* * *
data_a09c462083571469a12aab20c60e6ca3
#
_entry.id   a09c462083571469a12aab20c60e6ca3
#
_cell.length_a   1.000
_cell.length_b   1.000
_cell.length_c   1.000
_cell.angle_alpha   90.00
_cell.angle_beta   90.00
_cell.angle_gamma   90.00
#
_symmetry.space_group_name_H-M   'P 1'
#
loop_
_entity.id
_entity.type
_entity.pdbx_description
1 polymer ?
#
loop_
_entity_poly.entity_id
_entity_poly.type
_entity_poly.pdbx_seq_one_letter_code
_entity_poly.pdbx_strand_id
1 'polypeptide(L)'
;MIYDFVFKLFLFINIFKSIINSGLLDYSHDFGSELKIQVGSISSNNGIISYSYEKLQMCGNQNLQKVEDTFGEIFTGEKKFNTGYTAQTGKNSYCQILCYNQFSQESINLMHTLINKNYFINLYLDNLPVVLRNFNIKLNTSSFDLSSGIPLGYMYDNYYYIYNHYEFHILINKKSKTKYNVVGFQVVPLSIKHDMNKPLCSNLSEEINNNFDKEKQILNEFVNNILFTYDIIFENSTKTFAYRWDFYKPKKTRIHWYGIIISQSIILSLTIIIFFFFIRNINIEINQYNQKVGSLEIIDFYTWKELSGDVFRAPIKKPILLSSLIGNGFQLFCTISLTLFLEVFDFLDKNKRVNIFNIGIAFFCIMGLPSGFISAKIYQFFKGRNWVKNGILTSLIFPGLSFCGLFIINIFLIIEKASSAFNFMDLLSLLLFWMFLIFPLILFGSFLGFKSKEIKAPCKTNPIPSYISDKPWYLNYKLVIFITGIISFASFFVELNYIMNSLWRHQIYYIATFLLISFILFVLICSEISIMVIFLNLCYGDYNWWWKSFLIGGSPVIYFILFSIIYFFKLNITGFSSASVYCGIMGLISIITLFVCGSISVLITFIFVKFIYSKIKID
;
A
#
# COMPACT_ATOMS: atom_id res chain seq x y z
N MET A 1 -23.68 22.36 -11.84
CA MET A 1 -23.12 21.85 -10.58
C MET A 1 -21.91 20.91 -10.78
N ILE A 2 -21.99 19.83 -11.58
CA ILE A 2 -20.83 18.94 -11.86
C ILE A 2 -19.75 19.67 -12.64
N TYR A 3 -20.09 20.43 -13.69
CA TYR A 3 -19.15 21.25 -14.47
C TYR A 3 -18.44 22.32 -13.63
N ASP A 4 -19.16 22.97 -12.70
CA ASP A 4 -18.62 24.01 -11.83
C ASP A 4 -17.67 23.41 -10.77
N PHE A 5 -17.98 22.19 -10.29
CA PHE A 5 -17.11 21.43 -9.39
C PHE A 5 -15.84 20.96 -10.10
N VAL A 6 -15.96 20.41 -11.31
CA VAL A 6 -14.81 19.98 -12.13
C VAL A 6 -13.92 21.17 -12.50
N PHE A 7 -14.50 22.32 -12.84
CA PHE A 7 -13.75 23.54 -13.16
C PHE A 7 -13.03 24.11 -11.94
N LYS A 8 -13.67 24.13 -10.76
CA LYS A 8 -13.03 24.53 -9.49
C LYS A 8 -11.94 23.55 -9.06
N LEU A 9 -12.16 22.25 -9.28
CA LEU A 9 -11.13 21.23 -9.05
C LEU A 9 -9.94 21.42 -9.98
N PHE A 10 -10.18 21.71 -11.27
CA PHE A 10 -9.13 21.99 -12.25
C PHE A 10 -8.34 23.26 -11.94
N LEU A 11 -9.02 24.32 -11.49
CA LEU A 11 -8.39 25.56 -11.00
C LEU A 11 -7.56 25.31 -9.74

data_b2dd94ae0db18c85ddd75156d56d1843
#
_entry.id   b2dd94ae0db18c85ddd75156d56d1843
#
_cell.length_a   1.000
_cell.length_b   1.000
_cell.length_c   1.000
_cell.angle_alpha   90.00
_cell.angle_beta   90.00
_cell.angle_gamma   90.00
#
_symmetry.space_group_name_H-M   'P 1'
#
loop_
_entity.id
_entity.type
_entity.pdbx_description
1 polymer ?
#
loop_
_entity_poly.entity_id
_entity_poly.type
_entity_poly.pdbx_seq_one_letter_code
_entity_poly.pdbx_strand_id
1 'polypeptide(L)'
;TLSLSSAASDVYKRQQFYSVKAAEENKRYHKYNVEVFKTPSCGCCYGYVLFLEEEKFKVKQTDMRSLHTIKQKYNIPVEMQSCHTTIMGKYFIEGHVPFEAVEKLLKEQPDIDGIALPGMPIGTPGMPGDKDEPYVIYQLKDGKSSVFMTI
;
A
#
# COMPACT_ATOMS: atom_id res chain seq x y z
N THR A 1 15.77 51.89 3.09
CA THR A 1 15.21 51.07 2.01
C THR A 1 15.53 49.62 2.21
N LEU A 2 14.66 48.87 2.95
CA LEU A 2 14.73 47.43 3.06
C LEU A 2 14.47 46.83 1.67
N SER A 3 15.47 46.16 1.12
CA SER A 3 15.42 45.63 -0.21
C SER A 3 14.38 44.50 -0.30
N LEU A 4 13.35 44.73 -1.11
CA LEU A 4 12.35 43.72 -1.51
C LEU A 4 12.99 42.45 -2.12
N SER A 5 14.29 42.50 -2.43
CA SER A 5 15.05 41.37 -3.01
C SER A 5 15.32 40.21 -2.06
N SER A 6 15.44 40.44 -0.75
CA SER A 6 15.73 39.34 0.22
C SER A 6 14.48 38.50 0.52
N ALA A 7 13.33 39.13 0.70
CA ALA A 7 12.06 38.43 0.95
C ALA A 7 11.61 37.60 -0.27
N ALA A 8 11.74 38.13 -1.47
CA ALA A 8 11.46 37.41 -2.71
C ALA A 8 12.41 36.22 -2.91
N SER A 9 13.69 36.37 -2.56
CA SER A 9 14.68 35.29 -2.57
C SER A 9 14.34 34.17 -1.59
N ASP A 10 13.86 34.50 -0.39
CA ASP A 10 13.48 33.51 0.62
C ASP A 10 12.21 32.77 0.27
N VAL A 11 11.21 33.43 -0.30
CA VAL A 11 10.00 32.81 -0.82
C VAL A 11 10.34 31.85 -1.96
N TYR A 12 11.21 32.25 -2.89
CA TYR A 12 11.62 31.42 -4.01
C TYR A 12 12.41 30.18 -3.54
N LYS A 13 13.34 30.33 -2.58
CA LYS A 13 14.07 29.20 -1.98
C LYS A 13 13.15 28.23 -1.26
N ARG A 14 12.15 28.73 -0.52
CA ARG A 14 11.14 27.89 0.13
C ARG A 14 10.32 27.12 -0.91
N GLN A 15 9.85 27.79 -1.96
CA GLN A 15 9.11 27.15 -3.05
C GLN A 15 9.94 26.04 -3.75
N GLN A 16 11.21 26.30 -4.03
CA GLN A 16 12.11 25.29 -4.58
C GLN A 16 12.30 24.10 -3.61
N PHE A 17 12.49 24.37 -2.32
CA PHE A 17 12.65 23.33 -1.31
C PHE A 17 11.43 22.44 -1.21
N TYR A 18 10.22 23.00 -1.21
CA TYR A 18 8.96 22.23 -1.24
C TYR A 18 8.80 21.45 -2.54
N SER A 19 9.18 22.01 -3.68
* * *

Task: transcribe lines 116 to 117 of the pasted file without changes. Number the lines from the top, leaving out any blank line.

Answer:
CA ALA A 8 11.46 37.41 -2.71
C ALA A 8 12.41 36.22 -2.91